NP manifestations usually occur early in the course of SLE, and in 39–50 % of patients it is the presenting symptom of SLE [13]. An important variability in NPSLE prevalence (range 4–91 %), incidence (range 8–40 %), and frequency of specific NPSLE events has been reported [13, 14, 15]. Unterman et al. reported a meta-analysis pooling all available studies, resulting in a population of 5057 SLE patients. The prevalence of NPSLE was 44.5 % in prospective studies versus 17.6 % in retrospective studies [16]. Disparities in frequency have been mainly attributed to differences within the definition used and stringency in attributing the events to SLE. Most of these studies included minor, nonspecific symptoms (e.g. mild depression or anxiety) that, to some degree, are known to be investigator-dependent [17]. After exclusion of these minor events and peripheral nervous system (PNS) syndromes, Kampylafka et al. reported an NPSLE prevalence of 4.3 % and an incidence rate of 7.8/100 person years [15]. Subsequently, the proportion of major central nervous system (CNS) increased significantly when compared with data reported previously (i.e. myelopathy with a prevalence of 22 % instead of 1–1.5 %) [14, 15].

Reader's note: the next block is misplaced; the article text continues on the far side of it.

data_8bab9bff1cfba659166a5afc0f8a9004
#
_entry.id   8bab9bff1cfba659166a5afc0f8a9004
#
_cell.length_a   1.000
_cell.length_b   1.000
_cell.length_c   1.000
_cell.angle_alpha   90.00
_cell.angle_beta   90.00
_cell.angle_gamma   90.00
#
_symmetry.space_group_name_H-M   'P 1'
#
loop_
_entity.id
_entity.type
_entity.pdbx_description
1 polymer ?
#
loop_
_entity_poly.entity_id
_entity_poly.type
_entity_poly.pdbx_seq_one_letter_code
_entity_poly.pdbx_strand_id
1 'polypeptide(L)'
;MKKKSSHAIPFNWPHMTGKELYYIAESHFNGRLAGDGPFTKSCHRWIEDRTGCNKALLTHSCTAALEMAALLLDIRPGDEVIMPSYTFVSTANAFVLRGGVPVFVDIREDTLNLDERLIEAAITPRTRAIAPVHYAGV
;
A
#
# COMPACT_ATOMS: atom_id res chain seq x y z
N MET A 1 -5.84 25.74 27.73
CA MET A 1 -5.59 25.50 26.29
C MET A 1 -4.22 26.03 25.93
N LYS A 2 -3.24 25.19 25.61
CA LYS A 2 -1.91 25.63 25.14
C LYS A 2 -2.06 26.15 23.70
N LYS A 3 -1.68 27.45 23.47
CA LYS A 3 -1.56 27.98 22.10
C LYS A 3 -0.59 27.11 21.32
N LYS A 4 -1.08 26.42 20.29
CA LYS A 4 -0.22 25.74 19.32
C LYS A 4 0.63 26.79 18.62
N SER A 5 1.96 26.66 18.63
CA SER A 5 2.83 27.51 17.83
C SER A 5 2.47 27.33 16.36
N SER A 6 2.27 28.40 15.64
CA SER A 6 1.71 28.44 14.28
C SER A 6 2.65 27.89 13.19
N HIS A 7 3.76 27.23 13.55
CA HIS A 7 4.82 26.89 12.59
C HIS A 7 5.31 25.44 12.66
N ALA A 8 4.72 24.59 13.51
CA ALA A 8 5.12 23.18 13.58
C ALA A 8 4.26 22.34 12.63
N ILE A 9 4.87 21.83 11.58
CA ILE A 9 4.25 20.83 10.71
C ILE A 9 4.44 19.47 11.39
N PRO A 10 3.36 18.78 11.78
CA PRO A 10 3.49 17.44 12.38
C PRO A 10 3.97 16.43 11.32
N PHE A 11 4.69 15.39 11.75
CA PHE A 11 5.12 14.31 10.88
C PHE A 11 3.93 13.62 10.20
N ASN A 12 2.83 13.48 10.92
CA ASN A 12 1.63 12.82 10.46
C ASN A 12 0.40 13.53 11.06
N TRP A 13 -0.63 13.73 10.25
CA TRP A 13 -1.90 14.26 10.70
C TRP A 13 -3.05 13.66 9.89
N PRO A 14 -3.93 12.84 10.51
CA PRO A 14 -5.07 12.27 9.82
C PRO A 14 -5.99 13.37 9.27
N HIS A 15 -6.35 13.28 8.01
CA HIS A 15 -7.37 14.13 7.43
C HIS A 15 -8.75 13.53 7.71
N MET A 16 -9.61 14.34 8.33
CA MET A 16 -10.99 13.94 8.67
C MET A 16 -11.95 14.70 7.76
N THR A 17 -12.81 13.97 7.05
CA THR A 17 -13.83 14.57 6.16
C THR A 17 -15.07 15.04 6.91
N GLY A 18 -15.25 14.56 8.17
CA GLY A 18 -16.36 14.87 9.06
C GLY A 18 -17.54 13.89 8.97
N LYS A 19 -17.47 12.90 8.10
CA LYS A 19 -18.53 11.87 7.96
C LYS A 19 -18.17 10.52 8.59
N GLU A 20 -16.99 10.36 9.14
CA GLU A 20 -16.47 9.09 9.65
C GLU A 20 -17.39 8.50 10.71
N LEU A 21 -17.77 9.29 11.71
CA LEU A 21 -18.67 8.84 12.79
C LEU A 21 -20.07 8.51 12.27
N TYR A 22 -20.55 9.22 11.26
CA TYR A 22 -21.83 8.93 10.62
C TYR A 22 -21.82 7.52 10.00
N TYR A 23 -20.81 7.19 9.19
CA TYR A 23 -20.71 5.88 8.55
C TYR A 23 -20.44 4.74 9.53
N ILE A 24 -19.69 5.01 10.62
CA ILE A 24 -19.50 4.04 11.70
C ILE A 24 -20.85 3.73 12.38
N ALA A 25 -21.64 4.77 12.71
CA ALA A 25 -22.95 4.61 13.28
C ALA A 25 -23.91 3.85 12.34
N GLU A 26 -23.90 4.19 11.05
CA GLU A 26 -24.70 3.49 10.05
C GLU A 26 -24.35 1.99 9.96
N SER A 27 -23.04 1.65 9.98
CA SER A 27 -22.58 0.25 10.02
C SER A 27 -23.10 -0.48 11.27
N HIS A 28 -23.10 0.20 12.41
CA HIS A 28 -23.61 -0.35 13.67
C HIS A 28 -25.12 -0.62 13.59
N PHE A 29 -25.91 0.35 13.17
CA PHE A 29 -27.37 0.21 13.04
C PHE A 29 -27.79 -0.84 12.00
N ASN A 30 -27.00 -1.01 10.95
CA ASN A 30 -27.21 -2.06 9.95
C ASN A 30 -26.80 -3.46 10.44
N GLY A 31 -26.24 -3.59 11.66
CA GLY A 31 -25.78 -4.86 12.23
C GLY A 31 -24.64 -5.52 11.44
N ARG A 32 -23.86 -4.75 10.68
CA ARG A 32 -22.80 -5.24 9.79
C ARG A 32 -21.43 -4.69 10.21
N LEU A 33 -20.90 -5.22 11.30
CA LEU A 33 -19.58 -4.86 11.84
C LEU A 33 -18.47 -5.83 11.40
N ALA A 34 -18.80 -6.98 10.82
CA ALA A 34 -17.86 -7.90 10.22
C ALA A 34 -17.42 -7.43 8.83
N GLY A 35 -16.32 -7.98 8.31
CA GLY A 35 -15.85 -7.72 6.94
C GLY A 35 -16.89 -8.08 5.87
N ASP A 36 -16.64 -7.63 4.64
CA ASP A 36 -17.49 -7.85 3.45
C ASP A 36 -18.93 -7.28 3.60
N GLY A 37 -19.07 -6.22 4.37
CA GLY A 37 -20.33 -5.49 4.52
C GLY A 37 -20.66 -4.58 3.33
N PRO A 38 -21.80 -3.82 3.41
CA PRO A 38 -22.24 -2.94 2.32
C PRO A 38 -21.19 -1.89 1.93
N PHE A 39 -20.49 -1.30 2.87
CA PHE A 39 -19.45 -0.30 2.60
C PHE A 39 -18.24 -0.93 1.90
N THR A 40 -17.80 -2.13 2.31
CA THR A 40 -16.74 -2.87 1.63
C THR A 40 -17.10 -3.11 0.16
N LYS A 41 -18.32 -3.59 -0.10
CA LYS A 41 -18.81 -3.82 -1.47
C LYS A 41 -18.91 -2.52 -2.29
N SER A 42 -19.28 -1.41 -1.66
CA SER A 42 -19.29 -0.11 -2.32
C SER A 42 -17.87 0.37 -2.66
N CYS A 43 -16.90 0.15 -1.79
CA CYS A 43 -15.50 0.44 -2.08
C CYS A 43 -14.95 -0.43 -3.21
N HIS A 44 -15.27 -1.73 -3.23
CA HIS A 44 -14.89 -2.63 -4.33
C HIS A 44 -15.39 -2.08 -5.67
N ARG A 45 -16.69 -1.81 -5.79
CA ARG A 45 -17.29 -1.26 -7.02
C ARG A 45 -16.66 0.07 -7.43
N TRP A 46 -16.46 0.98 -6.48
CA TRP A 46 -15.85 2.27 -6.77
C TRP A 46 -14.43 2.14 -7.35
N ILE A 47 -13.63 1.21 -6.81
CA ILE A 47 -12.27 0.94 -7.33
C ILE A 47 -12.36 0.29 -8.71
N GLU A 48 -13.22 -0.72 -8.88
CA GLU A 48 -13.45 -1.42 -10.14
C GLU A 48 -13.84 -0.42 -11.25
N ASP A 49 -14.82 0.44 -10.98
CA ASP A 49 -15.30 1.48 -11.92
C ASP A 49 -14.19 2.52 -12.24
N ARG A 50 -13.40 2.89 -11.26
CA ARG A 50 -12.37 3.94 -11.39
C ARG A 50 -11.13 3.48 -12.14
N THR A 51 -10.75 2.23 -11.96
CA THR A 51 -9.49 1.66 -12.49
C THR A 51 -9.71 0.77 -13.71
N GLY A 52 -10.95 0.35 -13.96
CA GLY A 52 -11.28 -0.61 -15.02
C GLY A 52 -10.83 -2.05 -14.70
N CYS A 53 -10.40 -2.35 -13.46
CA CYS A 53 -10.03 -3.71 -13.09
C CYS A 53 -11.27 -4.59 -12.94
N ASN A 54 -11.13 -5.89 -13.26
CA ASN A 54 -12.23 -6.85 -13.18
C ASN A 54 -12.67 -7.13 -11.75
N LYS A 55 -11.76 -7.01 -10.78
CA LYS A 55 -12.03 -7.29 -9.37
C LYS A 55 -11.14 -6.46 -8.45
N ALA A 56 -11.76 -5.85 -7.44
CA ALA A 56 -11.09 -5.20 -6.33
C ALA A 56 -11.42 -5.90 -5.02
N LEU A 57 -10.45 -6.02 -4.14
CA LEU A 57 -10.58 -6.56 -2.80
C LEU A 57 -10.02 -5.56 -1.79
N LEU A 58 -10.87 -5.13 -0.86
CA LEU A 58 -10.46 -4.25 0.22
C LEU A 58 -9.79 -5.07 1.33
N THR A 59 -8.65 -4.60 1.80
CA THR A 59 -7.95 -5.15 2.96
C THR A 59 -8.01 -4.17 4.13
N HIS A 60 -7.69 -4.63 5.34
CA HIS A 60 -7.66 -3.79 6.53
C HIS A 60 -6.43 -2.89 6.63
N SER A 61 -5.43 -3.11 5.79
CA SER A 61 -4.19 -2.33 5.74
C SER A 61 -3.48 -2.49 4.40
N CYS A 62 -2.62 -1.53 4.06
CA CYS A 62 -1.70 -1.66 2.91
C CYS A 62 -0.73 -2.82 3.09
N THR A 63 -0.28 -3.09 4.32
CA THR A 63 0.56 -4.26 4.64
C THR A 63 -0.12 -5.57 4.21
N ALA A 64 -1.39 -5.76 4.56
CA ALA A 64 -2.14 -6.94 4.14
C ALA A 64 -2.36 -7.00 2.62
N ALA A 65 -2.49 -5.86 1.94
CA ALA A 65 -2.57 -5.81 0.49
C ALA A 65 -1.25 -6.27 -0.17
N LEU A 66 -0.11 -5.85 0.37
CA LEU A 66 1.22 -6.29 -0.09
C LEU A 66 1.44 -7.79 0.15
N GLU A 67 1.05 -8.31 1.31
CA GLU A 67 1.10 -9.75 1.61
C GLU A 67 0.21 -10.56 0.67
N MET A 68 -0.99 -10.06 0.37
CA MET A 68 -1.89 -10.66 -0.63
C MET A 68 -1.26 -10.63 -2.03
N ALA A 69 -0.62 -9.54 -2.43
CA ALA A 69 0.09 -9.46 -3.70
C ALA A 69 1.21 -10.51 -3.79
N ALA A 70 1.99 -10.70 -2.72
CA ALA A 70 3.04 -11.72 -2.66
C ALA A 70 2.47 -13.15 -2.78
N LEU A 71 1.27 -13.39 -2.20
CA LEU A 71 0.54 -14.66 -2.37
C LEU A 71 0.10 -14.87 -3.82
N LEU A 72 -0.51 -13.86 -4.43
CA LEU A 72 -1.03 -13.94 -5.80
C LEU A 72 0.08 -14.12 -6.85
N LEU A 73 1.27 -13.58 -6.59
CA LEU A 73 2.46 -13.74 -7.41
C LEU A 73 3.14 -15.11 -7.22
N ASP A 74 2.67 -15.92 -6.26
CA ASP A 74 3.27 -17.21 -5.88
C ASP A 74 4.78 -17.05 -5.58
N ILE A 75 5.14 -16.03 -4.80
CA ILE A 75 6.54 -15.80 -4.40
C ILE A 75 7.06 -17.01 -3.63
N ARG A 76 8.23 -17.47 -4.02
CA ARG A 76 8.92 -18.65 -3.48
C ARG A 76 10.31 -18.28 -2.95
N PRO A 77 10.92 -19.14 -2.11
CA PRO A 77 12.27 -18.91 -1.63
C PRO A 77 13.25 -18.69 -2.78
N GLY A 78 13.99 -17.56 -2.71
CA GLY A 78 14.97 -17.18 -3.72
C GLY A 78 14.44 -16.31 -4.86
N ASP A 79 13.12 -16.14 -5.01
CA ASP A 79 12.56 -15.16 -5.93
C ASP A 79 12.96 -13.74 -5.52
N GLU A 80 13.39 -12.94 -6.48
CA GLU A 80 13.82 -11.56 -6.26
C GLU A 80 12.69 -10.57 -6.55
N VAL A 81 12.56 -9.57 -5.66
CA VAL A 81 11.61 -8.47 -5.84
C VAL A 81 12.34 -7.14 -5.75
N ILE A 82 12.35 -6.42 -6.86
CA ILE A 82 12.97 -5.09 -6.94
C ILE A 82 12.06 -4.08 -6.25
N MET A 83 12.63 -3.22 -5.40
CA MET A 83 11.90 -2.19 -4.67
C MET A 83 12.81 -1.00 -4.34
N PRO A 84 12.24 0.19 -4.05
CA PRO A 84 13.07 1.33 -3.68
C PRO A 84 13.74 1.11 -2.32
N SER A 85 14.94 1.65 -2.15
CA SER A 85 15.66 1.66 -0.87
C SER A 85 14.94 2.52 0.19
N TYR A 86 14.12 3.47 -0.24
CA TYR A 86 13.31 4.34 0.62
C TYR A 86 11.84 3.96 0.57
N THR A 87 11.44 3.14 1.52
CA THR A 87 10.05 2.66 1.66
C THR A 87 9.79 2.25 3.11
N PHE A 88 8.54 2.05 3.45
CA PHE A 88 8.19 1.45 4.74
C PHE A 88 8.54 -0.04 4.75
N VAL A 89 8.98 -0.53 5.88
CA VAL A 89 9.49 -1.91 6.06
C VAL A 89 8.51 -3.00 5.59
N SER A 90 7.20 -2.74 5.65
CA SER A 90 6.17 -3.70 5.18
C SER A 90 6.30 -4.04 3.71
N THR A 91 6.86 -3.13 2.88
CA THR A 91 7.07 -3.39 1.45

NPSLE is a severe complication of SLE that contributes considerably to quality of life, morbidity and mortality. NP events are associated with a lower quality of life over time, with poor prognosis in SLE patients [18]. We recently reported a tenfold increase in mortality rate in NPSLE compared with the general population [19].

3 Classification of Neuropsychiatric Systemic Lupus Erythematosus (NPSLE)

In 1999, the American College of Rheumatology (ACR) published a set of NPSLE case definitions, including 12 CNS and 7 PNS manifestations. The CNS manifestations can be divided into four psychiatric syndromes and eight neurological syndromes, and were also divided into focal (events presenting as focal neurologic deficits) and diffuse (including cognitive disorder, mood disorder, psychosis, acute confusional state, and anxiety disorder) (Table 1) [20]. Although this standardized approach to categorize NP events in SLE patients has improved the description and classification of NPSLE in clinical studies, its usefulness in clinical practice is limited. Several CNS syndromes (headache, anxiety, mood disorder, and mild cognitive disorder) included in these definitions are nonspecific. Although frequently seen in SLE patients, these syndromes may only be attributed to an SLE in selected cases within an appropriate clinical context [21, 22]. Other CNS manifestations not included in the ACR definitions, such as neuromyelitis optica or posterior reversible encephalopathy syndrome, have been increasingly recognized to be linked to SLE [23, 24].
Table 1

Neuropsychiatric syndromes according to the American College of Rheumatology [20]


Central nervous system

Peripheral nervous system

Neurological syndromes


1. Aseptic meningitis

13. Guillain-Barré

2. Cerebrovascular disease